Chamonix is home to some of the most prominent ski resorts in the whole of Europe, positioned amongst the French Alps. Chamonix is part of the Rhone-Alpes region of eastern France and is situated on the border of Switzerland and Italy. It experiences an average of 31.7 days of snowfall per year.
Data obtained from Bourg St Maurice weather station, 35 km to south-south-west
The dramatic peaks of Aiguilles Rouges and Aiguille du Midi are nearby, and the Aiguille du Midi Cable Cars have achieved world renown, transporting passengers more than 9,000 foot in less than 20 minutes. Further along this cable there is the Helbronner Viewing Platform - one can even carry on to Italy if desired.
The Chamonix Valley is a striking geographical feature often crammed with snowboarders and skiers - many will take on the off-piste Vallee Blanche run. Climbing, skiing, snowboarding, paragliding and all kinds of extreme sports take place in Chamonix. The E2 walking route is a famous European path which runs through a series of countries incorporating the famously challenging GR5 which runs right by Chamonix.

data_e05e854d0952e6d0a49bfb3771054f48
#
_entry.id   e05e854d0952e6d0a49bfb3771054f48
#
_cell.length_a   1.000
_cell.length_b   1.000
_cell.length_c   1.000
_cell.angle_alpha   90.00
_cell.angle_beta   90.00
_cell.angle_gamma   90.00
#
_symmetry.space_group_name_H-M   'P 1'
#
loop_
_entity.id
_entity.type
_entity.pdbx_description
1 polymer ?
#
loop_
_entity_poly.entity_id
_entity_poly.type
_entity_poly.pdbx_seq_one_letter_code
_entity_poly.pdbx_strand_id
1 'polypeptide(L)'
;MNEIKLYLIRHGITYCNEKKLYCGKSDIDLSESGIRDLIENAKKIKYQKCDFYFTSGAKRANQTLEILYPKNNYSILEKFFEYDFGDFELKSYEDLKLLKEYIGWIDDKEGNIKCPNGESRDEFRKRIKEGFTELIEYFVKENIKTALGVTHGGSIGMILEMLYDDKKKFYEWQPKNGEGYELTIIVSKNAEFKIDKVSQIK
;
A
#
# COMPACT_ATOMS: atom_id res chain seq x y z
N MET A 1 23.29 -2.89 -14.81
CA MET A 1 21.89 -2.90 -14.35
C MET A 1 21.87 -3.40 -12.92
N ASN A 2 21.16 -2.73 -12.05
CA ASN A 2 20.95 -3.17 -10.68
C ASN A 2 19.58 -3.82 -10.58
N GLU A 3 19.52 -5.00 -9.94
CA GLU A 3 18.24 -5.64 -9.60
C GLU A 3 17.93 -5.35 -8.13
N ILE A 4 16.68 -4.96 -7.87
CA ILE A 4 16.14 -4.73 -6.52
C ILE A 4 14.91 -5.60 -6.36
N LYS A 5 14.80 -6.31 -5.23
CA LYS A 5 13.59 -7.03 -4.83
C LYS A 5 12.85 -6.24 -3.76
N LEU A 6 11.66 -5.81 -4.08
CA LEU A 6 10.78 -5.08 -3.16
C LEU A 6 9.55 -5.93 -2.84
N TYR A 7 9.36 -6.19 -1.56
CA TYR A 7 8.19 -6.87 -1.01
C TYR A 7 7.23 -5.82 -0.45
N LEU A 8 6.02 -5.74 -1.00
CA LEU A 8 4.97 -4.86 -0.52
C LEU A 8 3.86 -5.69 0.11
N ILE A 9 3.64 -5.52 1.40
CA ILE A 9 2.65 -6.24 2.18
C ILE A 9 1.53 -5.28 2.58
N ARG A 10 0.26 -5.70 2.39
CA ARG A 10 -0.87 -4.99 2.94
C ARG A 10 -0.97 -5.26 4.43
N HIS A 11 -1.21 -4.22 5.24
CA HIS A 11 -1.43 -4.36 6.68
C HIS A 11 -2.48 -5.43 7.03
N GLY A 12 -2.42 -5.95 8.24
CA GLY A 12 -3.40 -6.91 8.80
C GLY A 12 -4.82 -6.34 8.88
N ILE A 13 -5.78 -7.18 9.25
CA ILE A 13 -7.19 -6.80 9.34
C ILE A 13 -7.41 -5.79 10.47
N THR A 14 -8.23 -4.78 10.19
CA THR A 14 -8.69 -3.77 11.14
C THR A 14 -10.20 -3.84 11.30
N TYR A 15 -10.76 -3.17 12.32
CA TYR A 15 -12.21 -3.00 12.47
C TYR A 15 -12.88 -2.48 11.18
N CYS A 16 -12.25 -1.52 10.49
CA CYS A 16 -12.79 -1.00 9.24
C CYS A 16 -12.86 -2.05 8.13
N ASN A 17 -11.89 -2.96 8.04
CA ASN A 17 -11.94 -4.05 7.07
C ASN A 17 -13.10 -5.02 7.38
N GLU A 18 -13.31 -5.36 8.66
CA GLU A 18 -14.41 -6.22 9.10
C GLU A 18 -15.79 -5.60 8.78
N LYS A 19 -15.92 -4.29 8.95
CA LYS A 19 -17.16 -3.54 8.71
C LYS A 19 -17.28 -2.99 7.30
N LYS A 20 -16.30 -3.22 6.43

Skiers are likely to hit the Grands Montets which feature three main slopes: Argentière, Lognan and the Pendant. Brevant and Flegere are more scenic runs and at the foot of the mountain there are beginner's courses such as Les Planards which incorporate extensive Blue Runs.
The first ever Winter Olympics were held in Chamonix in 1924; this helped to consolidate Chamonix's position as one of the most respected ski resorts on the continent, boosting the economy for years to come. It also helped position the city as a tourist destination, with visitors of up to five million a year arriving to take advantage of the endless ski resorts.
Last updated: 14 March 2014